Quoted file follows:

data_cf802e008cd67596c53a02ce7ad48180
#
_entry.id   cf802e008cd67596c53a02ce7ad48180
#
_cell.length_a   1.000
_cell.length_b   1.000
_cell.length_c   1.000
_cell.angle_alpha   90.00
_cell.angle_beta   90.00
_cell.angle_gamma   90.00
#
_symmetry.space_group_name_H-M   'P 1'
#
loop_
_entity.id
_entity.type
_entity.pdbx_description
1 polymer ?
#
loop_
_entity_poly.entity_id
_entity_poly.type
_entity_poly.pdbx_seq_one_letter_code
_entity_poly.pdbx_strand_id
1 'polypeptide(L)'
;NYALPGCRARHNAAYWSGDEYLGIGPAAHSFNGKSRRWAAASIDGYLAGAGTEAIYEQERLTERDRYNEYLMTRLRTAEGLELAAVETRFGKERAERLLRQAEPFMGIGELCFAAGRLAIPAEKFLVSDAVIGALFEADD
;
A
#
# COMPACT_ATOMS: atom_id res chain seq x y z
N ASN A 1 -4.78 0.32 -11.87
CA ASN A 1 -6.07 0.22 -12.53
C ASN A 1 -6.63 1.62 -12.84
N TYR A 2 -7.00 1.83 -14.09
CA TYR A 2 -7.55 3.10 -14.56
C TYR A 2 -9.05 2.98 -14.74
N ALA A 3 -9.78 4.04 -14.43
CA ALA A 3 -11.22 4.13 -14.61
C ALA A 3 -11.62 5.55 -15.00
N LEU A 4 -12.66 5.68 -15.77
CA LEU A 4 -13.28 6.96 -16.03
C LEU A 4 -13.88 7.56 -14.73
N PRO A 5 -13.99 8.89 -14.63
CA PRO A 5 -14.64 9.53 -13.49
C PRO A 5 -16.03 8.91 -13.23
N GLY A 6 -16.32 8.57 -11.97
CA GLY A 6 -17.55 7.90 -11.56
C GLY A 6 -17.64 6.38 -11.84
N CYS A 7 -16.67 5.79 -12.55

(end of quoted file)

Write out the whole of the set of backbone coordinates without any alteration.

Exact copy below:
data_cf802e008cd67596c53a02ce7ad48180
#
_entry.id   cf802e008cd67596c53a02ce7ad48180
#
_cell.length_a   1.000
_cell.length_b   1.000
_cell.length_c   1.000
_cell.angle_alpha   90.00
_cell.angle_beta   90.00
_cell.angle_gamma   90.00
#
_symmetry.space_group_name_H-M   'P 1'
#
loop_
_entity.id
_entity.type
_entity.pdbx_description
1 polymer ?
#
loop_
_entity_poly.entity_id
_entity_poly.type
_entity_poly.pdbx_seq_one_letter_code
_entity_poly.pdbx_strand_id
1 'polypeptide(L)'
;NYALPGCRARHNAAYWSGDEYLGIGPAAHSFNGKSRRWAAASIDGYLAGAGTEAIYEQERLTERDRYNEYLMTRLRTAEGLELAAVETRFGKERAERLLRQAEPFMGIGELCFAAGRLAIPAEKFLVSDAVIGALFEADD
;
A
#
# COMPACT_ATOMS: atom_id res chain seq x y z
N ASN A 1 -4.78 0.32 -11.87
CA ASN A 1 -6.07 0.22 -12.53
C ASN A 1 -6.63 1.62 -12.84
N TYR A 2 -7.00 1.83 -14.09
CA TYR A 2 -7.55 3.10 -14.56
C TYR A 2 -9.05 2.98 -14.74
N ALA A 3 -9.78 4.04 -14.43
CA ALA A 3 -11.22 4.13 -14.61
C ALA A 3 -11.62 5.55 -15.00
N LEU A 4 -12.66 5.68 -15.77
CA LEU A 4 -13.28 6.96 -16.03
C LEU A 4 -13.88 7.56 -14.73
N PRO A 5 -13.99 8.89 -14.63
CA PRO A 5 -14.64 9.53 -13.49
C PRO A 5 -16.03 8.91 -13.23
N GLY A 6 -16.32 8.57 -11.97
CA GLY A 6 -17.55 7.90 -11.56
C GLY A 6 -17.64 6.38 -11.84
N CYS A 7 -16.67 5.79 -12.55